J Epidemiol Community Health 65:688-95. 2011
  3. pmc Not enough fruit and vegetables or too many cookies, candies, salty snacks, and soft drinks?
    Deborah A Cohen
    RAND Corporation, 1776 Main St, Santa Monica, CA 90407, USA
    Public Health Rep 125:88-95. 2010
  4. pmc Regional differences in walking frequency and BMI: what role does the built environment play for Blacks and Whites?
    Molly M Scott
    The Urban Institute, Washington, DC 20037, USA
    Health Place 15:882-7. 2009
  5. pmc Zoning for health? The year-old ban on new fast-food restaurants in South LA
    Roland Sturm
    RAND in Santa Monica, California, USA
    Health Aff (Millwood) 28:w1088-97. 2009
  6. pmc The neighborhood alcohol environment and alcohol-related morbidity
    Katherine P Theall
    Louisiana State University Health Sciences Center, New Orleans, USA
    Alcohol Alcohol 44:491-9. 2009
  7. pmc Neighborhood food environments and Body Mass Index: the importance of in-store contents
    Donald Rose
    Department of Community Health Sciences, Tulane University School of Public Health and Tropical Medicine, New Orleans, Louisiana 70112, USA
    Am J Prev Med 37:214-9. 2009
  8. pmc Measuring the food environment: shelf space of fruits, vegetables, and snack foods in stores
    Thomas A Farley
    Department of Community Health Sciences, Tulane University School of Public Health and Tropical Medicine, 1440 Canal Street, New Orleans, LA 70112, USA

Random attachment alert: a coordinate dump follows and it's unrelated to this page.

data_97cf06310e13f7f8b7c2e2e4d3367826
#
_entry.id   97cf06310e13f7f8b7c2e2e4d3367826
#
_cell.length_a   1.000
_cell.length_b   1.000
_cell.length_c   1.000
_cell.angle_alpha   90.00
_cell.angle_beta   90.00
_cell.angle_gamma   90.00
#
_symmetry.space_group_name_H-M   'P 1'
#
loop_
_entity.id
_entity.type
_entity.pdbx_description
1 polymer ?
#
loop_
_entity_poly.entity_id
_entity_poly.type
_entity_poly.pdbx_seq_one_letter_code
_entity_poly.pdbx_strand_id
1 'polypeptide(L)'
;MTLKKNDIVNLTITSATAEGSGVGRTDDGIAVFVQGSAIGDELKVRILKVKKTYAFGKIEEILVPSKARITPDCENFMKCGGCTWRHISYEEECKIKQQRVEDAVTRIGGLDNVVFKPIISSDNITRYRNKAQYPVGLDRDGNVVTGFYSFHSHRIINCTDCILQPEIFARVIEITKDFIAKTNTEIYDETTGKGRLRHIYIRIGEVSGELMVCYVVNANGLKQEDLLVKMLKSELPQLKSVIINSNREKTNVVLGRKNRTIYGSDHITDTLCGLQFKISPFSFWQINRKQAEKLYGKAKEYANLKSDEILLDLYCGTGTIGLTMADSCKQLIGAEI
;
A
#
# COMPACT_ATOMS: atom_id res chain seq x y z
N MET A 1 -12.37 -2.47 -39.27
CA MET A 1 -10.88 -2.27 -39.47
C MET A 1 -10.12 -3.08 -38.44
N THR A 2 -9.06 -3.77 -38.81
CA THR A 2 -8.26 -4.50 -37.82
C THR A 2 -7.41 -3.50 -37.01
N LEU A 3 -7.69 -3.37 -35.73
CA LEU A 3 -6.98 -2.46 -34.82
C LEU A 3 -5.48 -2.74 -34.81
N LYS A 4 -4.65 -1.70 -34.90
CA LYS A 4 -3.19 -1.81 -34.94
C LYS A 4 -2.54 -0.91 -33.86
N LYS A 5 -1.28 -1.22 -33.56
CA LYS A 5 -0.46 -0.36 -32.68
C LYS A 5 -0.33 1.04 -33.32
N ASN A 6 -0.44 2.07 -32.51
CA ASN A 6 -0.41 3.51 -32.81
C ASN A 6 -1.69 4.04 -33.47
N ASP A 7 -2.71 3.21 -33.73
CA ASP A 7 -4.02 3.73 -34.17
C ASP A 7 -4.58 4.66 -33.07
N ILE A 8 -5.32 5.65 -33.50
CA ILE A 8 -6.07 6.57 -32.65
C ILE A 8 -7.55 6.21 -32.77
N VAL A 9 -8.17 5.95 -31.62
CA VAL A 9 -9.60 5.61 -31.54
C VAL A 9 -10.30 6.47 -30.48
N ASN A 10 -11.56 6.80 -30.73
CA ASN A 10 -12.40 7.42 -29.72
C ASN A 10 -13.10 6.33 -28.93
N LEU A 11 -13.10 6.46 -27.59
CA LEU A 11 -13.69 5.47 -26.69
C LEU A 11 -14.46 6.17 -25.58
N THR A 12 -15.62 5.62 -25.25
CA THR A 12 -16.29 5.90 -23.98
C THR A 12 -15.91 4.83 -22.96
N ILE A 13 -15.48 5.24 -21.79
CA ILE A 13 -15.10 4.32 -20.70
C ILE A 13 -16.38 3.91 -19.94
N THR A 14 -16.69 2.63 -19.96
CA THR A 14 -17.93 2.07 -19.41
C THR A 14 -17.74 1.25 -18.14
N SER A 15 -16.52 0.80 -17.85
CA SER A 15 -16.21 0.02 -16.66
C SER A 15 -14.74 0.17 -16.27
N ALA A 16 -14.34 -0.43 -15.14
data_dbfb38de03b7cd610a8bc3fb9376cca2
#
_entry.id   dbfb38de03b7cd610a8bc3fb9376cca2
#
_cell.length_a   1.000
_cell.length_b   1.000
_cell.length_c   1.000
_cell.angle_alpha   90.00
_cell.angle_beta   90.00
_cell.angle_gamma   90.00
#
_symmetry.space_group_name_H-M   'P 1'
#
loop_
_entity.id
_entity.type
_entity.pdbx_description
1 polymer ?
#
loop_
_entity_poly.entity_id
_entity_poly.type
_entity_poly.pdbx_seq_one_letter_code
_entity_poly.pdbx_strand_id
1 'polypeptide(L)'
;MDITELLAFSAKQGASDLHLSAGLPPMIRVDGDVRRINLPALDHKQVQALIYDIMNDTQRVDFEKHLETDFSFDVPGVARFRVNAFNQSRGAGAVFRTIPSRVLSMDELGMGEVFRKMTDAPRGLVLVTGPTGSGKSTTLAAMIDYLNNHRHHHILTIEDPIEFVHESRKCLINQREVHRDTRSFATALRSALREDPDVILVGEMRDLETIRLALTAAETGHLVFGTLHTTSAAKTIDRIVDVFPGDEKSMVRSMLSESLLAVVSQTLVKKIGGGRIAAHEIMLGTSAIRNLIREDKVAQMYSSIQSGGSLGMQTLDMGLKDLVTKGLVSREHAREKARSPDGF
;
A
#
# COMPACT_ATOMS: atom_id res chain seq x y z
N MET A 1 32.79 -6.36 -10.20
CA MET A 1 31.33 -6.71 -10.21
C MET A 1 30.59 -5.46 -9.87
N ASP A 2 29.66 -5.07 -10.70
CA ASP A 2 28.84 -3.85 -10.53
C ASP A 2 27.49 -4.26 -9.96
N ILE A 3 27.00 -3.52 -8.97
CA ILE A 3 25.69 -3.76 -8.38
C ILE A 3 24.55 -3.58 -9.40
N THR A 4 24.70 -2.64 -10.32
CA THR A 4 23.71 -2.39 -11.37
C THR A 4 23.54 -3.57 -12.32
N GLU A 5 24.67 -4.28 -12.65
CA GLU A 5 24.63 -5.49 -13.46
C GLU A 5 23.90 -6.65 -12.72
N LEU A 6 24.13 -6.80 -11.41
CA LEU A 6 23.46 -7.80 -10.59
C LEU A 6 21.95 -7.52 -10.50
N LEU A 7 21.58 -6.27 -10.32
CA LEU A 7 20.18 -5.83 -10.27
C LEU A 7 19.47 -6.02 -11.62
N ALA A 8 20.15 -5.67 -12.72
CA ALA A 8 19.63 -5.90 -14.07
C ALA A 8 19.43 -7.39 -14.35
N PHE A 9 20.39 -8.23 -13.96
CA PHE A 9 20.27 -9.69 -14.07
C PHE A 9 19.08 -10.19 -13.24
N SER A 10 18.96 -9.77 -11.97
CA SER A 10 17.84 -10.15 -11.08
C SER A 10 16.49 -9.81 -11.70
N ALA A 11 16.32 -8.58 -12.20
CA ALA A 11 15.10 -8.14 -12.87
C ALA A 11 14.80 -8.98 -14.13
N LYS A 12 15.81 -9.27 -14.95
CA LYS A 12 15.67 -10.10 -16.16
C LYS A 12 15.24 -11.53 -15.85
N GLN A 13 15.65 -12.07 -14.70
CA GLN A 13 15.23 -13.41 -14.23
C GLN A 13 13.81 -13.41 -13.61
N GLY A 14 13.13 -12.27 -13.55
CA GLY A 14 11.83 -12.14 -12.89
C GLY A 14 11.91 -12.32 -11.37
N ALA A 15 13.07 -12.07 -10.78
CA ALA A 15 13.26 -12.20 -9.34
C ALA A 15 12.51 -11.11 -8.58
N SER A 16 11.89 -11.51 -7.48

J Urban Health 86:672-82. 2009
  9. pmc Obesity and the built environment: changes in environmental cues cause energy imbalances
    D A Cohen
    Department of Health, RAND Corporation, Santa Monica, CA 90407, USA
    Int J Obes (Lond) 32:S137-42. 2008
  10. pmc Alcohol outlet density and alcohol consumption in Los Angeles county and southern Louisiana
    Matthias Schonlau
    RAND Corporation, 4570 Fifth Avenue, Suite 600, Pittsburgh, PA 15213, USA
    Geospat Health 3:91-101. 2008

Scientific Experts

Detail Information

Publications15

  1. pmc Alcohol and tobacco marketing: evaluating compliance with outdoor advertising guidelines
    Molly M Scott
    THE RAND CORPORATION, Santa Monica, California, USA
    Am J Prev Med 35:203-9. 2008
    ..g., bus, bench) ads, and the Outdoor Advertising Association of America (OAAA) has pledged to voluntarily eliminate ads for alcohol and tobacco within 500 feet of schools, playgrounds, and churches...
  2. pmc Impact of small group size on neighbourhood influences in multilevel models